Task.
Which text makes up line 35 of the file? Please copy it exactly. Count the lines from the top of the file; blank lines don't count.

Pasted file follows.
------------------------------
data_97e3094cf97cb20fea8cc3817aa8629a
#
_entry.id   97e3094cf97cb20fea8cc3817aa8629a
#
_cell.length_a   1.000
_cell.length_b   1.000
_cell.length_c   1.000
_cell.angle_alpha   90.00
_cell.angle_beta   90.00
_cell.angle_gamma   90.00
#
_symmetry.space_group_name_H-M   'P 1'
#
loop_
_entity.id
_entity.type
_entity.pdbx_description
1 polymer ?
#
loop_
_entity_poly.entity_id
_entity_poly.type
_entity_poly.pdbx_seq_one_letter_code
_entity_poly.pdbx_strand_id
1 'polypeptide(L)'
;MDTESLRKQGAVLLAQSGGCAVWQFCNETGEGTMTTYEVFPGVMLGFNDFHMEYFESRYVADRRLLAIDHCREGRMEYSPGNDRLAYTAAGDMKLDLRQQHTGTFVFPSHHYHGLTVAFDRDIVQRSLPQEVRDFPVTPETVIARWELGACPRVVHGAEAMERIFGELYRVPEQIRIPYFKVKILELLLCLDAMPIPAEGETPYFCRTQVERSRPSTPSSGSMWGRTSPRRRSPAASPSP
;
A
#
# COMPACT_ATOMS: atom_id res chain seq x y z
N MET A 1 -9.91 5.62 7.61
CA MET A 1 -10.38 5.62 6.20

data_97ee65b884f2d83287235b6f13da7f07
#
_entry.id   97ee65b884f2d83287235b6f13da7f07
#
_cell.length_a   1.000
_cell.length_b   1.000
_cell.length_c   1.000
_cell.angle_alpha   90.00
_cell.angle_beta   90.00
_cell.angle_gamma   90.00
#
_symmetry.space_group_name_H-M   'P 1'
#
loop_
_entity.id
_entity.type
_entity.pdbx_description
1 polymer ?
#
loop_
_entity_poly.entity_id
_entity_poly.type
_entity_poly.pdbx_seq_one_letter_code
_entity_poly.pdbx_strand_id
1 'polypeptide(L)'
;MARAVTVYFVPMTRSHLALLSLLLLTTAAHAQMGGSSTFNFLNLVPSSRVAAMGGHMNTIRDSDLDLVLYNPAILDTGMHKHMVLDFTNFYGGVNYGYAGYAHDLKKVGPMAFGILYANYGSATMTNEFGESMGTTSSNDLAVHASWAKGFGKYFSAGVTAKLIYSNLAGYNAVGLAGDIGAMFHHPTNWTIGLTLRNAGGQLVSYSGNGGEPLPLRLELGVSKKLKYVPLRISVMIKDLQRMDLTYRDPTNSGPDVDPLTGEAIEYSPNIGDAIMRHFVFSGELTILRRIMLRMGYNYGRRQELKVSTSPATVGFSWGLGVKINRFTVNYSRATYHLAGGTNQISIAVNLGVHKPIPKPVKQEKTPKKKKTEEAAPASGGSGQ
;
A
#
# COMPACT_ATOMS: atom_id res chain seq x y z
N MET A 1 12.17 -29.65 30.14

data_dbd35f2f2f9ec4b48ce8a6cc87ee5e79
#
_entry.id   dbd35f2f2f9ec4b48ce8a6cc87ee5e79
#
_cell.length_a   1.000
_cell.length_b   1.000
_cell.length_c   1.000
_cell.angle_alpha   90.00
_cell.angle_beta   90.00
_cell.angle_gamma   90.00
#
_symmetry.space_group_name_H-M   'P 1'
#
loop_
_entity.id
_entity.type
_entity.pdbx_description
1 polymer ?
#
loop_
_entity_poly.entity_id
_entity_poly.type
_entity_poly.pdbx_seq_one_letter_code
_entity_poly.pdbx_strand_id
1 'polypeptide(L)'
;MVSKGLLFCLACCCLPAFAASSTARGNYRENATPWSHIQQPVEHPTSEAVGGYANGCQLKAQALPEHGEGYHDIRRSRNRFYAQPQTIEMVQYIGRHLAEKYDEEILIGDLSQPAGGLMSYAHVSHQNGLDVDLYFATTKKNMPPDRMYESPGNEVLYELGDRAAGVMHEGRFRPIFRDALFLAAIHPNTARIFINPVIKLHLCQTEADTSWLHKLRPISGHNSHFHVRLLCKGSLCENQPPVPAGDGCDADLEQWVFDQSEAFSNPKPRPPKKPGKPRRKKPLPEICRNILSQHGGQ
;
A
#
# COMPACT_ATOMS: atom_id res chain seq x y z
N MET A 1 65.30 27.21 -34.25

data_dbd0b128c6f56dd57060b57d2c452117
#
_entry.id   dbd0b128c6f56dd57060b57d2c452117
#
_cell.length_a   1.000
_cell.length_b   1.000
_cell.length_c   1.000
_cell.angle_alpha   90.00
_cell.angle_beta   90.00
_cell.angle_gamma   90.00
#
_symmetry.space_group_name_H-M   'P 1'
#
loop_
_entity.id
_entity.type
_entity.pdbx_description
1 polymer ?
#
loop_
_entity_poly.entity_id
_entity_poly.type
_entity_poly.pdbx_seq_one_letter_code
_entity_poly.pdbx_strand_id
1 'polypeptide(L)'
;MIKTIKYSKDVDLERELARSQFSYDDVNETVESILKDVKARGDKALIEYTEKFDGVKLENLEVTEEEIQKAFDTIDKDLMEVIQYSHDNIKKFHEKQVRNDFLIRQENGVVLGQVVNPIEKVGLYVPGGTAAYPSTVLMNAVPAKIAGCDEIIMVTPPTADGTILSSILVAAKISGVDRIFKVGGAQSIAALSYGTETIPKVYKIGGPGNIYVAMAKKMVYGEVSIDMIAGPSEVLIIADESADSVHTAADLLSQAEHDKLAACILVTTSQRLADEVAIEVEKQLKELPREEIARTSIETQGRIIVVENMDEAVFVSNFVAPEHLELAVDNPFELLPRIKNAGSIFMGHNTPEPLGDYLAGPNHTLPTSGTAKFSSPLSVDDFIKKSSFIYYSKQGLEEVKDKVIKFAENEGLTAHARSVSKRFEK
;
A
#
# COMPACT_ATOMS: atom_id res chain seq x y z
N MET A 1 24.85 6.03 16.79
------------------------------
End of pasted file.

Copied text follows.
_entry.id   97ee65b884f2d83287235b6f13da7f07